Nelson was a US citizen who
was recruited to work for a hospital in Saudi Arabia.
After repeatedly warning
hospital officials about health violations at the hospital, he was
arrested and tortured by the Saudi government.
Eventually, Nelson was
released and went back to the US, where he sued the Saudi government.
Saudi Arabia argued that US
courts did not have jurisdiction to hear any claims because of sovereign
Nelson argued that the
claims were in relation to his job at the hospital, which was a
commercial activity and not a public act, and were therefore not covered
by sovereign immunity based on the
Foreign Sovereign Immunities Act of 1976 (FSIA) (28 U.S.C. 1602).
FSIA says that foreign States can be sued in US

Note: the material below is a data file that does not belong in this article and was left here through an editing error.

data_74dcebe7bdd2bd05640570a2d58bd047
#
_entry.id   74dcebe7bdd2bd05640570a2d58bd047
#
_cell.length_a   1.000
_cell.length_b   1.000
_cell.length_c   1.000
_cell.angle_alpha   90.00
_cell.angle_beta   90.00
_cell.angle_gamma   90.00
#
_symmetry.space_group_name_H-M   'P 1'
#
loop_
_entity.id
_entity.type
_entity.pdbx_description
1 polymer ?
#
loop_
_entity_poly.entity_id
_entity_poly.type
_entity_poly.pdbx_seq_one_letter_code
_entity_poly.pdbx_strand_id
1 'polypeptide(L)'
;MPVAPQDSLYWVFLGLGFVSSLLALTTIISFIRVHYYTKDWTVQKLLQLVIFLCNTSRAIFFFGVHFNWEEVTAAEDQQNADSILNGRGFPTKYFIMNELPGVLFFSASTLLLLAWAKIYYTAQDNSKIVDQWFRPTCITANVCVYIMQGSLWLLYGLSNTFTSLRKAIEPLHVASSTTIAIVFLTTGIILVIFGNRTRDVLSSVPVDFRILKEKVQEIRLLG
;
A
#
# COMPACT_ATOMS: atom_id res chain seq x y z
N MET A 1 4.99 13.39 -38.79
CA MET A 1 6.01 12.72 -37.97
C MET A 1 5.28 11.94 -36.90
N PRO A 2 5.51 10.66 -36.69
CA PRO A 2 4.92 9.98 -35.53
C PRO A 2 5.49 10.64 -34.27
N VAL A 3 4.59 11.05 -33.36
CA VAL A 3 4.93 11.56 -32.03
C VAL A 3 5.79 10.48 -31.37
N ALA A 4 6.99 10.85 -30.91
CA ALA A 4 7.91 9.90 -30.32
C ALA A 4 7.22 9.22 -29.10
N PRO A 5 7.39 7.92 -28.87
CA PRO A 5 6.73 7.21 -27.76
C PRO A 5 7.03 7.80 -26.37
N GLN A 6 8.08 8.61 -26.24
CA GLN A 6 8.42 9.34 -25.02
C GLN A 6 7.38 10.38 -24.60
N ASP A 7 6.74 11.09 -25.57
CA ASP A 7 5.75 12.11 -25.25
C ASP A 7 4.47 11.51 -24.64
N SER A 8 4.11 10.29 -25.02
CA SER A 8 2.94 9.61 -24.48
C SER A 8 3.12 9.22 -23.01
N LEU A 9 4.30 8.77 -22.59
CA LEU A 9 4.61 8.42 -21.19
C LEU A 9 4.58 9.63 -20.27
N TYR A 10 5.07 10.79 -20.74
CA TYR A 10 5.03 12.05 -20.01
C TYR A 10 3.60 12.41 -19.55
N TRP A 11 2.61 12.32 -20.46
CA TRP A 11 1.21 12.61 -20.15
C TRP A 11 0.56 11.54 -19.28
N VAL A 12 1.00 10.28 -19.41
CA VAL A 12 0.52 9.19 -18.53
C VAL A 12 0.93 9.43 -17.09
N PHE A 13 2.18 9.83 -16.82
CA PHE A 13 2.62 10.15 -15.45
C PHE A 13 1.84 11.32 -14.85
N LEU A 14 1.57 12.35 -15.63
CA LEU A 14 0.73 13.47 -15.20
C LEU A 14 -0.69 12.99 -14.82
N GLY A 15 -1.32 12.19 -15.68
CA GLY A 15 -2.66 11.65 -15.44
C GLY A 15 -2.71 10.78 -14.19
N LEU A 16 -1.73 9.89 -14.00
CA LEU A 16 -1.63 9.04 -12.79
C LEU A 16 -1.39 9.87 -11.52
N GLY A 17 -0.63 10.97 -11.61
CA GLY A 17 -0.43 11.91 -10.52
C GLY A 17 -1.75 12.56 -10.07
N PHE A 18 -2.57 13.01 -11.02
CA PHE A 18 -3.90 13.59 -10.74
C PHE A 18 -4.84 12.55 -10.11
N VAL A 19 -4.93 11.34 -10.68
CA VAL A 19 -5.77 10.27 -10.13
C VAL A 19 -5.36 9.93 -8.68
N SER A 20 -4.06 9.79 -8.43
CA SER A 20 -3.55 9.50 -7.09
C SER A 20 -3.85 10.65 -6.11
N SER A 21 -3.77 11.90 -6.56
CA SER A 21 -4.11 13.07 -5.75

Courts for acts taken "in connection with a commercial
activity" that have "a direct effect in the US."
The US Supreme Court found for
Saudi Arabia and dismissed the claim.
The US Supreme Court found
that the claims were not sufficiently "based upon a commercial
activity" and so were not covered by FSIA.
"The conduct boils
down to abuse of power of its police by the Saudi government, and
however monstrous such abuse undoubtedly may be, a foreign state's
exercise of the power of its police has long been understood for
purposes of the restrictive theory as peculiarly sovereign in nature.
The Court found that since
there was no FSIA exception,
there was no jurisdiction to hear the case because of sovereign
In a dissent it was argued
that the hospital called in the Saudi police to silence a whistleblower.
If they had called in some private security guards to beat up Nelson, that
would surely be covered by FSIA,
so what was the difference?